The ribbon was the same one that I used to construct the chain mesh fence along the cement plant siding, (see a between shows refresh for a recap). I cut and then glued each piece to the inside of the window frame for a neater appearance. The chain ribbon is see through and provided such a good effect, that I didn't bother fitting the clear window panes on the building.

I then put the finished security screen clad windows aside to paint the signal box and roof.

I next painted the building in matching colours to my photographs, of which the weatherboard colour also happened to be the matching shade of cream on my existing A-4 station. I used Tamiya XF-11 J.N. Green for the bottom brickwork and fascia boards, and a well watered down Senco Acrylic Off White for the signal box weatherboarding. The roof received a quick-and-easy treatment from my trusty silver paint pen, and when dry, it glued into position with a generous smear of craft glue.

The finished result looks pretty neat in broad daylight, and captures a lot of the feel from the prototype.

The silver bracket and square panel at the base were just leftover bits from my junk box.

I took the painted model outside to photograph it in broad daylight, although it does look a little out of place pressed against Caloundra's skyline instead of a small Hunter Valley town. More importantly, building the little signal box has breathed some fresh life back into my small layout.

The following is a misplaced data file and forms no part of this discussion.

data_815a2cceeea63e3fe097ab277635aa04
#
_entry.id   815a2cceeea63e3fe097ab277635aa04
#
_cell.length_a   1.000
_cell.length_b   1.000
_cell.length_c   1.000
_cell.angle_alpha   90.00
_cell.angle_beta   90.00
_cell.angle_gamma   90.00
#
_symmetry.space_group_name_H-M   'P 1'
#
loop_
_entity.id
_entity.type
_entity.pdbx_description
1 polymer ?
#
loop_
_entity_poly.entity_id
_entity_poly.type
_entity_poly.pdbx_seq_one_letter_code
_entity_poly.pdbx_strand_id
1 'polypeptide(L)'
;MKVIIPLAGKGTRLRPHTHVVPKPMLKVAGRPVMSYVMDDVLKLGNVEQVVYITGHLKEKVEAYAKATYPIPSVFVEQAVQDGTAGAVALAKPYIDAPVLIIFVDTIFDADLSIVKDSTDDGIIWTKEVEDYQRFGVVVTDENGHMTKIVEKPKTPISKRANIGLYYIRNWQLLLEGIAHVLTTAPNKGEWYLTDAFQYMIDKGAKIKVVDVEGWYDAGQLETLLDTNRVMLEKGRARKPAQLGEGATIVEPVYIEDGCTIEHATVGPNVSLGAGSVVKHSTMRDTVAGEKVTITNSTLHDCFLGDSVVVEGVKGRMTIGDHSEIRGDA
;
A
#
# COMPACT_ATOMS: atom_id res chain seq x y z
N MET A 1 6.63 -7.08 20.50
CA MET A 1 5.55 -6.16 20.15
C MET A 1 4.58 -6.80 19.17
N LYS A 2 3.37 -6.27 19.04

Although I added some clutter to the building courtesy of some leftover bits from my junk box, the model is still far from finished. Next up I will add an LED light before installing the signal box beside Philden Station. To replicate the photo a little better, there is also some bright orange plastic safety barrier mesh and a white post and wire fence alongside the track to be added. While in the odd-shaped corner alcove of the building there is a twiggy frame of a dead bush clinging to the side of the signal box. They're both small details that will give the model a big dose of atmosphere. But as usual, I'll let that be a story for another day.

See also; Railway Station Part Six

2 comments:

  1. Neat job Phil. But you need some support struts for the awning over the walkway. Cheers

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    Replies
    1. The kit has a singular support post that you can see at the corner of the platform handrails, but strangely the prototype photo you can see doesn't have one. It looks like some electrical conduit or a very thin down-pipe coming off the roof that goes down between the stairway and the signal box cladding. Or it could be a steel support strut at the non-stair end of the platform roof. I was going to copy this in model form and try to keep the remaining platform looking a bit 'rough as guts' just like the photo of Neath signal box. Let me know what you think after the next post when its all finished. It's the first time I've ever attempted to make something that resembles the real life version, and I must admit, it's kind of a cool challenge for a freelance modeller.

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Thanks for taking the time to visit Philden. I hope you'll book a return ticket soon. Cheers, Phil